The authors of the study suggest more physician input into required documentation as required by meaningful use of EHRs, maintenance of certification requirements, and questions on licensing board applications regarding diagnosis or treatment for mental health conditions. Dyrbye asks that state licensing boards inquire about current impairments due to a mental health condition rather than a past or current diagnosis or treatment.

The Mayo Clinic is now working on the concept of social support as a deterrent for burnout. It has performed a randomized control study in which physicians meeting with a trained facilitator to talk through curriculums in how to deal with medical errors, work-life programs, and self care strategies. The results have been positive. Although expensive, it did get physicians into a room and give them a topic to talk about for a lunch hour, resulting in decreased burnout and more work and career satisfaction.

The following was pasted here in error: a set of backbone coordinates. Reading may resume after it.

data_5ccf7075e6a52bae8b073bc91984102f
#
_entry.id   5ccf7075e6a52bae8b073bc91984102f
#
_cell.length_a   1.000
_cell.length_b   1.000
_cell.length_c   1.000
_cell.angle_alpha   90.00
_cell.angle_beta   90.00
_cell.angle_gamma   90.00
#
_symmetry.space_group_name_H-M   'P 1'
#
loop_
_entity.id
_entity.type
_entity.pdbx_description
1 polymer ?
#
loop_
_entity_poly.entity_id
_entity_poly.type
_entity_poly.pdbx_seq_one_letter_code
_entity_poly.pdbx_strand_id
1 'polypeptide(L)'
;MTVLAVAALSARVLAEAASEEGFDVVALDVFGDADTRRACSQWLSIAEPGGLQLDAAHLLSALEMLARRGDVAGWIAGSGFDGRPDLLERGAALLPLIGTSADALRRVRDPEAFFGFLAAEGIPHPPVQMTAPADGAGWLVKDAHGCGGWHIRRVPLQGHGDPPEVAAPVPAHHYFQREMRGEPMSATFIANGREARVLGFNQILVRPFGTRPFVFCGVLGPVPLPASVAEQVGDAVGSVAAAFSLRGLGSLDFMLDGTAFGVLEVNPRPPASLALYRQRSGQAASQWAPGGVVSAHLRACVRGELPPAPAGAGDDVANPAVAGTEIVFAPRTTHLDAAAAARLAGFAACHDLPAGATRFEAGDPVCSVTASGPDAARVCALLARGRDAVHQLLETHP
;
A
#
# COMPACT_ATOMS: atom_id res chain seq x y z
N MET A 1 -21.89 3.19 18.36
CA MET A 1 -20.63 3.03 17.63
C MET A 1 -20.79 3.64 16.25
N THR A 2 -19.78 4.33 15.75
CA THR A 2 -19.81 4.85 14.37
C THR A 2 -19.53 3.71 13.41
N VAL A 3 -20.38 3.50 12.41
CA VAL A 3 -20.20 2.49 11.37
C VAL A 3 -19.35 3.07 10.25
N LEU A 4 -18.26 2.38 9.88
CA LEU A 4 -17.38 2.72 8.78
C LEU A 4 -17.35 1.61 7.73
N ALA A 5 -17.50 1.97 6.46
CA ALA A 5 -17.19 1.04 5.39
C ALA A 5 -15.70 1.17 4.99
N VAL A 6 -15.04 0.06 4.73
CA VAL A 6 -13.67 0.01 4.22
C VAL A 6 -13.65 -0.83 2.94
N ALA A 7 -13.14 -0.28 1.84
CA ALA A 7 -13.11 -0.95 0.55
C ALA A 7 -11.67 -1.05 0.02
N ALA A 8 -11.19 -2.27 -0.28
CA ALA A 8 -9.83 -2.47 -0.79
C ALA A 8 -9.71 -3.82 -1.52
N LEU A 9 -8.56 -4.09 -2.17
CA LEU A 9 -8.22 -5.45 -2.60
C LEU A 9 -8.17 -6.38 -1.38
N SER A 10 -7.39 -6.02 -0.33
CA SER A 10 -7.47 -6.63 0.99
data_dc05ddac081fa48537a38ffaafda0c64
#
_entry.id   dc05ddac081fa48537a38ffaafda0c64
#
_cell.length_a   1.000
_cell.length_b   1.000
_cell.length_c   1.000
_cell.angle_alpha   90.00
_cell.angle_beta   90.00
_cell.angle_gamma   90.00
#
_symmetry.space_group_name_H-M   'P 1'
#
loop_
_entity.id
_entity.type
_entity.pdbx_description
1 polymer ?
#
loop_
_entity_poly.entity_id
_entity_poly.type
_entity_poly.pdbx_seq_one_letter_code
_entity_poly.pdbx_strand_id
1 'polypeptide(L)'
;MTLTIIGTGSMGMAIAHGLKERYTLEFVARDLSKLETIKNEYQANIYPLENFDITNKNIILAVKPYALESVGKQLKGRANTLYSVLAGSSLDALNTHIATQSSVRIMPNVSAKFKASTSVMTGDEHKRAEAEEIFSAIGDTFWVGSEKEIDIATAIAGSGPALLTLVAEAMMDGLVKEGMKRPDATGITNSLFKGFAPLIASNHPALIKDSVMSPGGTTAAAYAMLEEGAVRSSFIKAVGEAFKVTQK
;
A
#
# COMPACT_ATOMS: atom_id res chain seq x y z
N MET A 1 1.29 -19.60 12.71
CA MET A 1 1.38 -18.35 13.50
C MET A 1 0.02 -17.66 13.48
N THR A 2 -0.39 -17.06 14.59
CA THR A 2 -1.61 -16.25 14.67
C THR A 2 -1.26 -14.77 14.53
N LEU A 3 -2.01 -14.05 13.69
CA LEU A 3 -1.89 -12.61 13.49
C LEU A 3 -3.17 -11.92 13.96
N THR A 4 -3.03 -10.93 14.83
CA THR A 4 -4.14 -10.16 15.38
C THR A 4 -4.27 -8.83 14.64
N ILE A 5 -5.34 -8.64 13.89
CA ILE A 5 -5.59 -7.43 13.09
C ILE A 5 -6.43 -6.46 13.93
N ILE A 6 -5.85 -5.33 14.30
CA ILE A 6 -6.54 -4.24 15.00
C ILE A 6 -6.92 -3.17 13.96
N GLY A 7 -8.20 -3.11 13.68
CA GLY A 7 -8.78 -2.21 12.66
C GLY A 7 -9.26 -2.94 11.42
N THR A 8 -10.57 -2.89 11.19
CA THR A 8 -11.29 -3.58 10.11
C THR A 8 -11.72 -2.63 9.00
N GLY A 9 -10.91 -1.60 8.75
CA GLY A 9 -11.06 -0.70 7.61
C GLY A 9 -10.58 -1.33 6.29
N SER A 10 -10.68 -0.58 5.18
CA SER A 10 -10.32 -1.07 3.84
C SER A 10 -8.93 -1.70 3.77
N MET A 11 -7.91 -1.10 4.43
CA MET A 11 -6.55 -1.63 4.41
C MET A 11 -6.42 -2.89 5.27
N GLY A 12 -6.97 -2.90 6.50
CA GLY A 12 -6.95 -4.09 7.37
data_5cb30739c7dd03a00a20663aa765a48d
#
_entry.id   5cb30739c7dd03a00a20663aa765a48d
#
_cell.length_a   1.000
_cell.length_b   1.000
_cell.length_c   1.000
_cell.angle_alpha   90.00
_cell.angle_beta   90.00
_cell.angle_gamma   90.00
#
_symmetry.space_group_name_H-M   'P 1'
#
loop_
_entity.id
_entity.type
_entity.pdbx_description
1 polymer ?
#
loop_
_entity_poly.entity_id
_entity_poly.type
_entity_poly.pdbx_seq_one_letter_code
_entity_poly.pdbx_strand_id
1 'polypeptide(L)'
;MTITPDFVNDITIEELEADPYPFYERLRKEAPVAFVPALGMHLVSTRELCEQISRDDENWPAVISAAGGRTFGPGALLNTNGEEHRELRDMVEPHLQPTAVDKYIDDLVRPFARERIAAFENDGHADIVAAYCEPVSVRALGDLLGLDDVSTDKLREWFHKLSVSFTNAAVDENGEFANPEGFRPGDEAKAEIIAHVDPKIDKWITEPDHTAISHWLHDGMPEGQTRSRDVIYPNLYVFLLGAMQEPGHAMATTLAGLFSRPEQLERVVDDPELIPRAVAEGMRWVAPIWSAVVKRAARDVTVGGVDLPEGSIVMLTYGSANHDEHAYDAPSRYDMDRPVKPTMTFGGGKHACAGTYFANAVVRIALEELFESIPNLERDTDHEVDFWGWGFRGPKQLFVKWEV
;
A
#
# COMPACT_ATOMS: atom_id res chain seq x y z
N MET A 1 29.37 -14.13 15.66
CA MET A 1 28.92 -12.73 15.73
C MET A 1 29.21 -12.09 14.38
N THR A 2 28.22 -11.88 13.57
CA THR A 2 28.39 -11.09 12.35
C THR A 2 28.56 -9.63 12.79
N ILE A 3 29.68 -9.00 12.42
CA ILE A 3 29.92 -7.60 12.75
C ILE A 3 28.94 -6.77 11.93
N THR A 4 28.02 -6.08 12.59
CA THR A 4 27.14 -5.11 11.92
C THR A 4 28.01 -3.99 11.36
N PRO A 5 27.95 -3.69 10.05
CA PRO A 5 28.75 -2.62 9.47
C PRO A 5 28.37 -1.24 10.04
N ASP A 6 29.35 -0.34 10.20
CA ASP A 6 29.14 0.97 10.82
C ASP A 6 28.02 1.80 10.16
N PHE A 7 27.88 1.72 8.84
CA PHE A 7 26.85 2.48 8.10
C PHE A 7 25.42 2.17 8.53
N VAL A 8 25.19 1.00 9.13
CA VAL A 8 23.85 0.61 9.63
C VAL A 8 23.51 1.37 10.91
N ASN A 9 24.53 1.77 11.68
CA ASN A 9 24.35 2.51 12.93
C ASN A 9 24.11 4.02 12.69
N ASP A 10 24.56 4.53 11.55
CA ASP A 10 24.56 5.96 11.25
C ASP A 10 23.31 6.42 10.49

“Those sorts of groups are now in place for physicians at Mayo across the entire enterprise,” says Dyrbye. “We have over 1,100 physicians engaging in these groups and we think it has been a real positive change.”

Meanwhile the Adventist Health System, Florida Hospital has been using teaching mindfulness living which includes gratitude practices, inquisitive inquiry strategies and meditation, (which Mayo agrees can be helpful), as well as encouraging physicians to take a leadership role in their organization to improve relationships with administration.